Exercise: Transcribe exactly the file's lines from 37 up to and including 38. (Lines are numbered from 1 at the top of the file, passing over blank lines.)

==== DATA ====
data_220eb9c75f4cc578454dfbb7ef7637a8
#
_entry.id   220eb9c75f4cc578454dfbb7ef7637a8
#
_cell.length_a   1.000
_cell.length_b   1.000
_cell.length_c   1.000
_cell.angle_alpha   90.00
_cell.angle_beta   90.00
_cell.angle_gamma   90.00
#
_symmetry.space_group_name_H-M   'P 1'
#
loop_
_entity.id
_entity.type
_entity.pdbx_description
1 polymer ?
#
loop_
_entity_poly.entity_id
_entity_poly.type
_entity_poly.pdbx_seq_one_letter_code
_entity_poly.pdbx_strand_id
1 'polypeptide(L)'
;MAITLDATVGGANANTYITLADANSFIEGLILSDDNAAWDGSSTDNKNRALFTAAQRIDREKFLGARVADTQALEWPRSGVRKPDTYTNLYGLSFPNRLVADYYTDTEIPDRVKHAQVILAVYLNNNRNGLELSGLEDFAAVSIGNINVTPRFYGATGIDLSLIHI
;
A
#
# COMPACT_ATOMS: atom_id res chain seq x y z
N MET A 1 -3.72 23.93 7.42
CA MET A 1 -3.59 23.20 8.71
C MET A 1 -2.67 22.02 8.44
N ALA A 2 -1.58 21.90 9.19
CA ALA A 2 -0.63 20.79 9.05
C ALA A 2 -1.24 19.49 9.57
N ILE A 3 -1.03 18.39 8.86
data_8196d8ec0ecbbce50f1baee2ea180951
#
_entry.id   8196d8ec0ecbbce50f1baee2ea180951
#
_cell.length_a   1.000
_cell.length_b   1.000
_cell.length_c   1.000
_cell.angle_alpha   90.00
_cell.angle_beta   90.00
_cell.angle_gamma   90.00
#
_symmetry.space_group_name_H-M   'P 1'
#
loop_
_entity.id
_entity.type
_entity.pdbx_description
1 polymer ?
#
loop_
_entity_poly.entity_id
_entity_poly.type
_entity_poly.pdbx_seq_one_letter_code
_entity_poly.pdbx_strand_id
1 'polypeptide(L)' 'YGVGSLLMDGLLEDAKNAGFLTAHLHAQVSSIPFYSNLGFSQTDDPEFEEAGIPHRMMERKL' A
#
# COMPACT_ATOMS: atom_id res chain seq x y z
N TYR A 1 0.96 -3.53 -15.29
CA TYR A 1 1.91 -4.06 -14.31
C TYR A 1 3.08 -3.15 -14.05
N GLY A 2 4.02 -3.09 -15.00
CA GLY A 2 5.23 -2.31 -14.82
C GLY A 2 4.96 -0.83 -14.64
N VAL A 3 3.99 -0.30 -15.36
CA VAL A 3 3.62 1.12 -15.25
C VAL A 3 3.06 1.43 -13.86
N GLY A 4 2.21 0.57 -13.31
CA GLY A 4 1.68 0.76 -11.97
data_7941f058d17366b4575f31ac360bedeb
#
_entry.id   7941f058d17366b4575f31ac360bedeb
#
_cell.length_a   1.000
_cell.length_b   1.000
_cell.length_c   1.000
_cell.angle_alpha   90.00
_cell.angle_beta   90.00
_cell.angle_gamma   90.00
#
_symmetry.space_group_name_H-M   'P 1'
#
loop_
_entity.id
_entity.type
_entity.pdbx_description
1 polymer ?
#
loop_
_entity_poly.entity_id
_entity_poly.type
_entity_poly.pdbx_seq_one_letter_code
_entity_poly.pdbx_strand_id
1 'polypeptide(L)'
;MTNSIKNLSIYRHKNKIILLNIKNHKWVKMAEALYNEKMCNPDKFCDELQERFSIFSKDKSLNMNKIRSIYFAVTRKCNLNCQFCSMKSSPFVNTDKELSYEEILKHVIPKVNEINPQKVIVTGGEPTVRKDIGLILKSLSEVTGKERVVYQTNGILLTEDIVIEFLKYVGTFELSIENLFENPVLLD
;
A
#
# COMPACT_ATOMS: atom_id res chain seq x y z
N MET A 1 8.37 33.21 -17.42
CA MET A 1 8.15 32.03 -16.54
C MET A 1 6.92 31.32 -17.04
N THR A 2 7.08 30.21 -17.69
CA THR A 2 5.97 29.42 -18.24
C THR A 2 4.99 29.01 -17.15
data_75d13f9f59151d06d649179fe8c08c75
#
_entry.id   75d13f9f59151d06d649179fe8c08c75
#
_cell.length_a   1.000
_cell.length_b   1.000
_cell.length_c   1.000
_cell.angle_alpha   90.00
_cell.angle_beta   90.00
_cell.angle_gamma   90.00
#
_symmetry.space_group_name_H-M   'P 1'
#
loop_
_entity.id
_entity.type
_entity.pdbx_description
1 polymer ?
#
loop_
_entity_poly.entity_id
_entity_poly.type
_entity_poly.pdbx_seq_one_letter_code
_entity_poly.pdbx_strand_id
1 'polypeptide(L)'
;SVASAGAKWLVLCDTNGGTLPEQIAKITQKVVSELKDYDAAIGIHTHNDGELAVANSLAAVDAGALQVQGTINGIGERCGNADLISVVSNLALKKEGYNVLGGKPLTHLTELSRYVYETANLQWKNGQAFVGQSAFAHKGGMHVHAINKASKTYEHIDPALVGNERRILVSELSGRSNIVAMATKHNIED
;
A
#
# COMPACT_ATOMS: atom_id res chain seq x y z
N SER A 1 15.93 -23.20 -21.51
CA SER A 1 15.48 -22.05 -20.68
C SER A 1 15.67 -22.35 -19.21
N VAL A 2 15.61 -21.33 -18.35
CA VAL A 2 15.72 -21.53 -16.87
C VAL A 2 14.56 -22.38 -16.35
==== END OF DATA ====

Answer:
N ILE A 3 -1.03 18.39 8.86
data_8196d8ec0ecbbce50f1baee2ea180951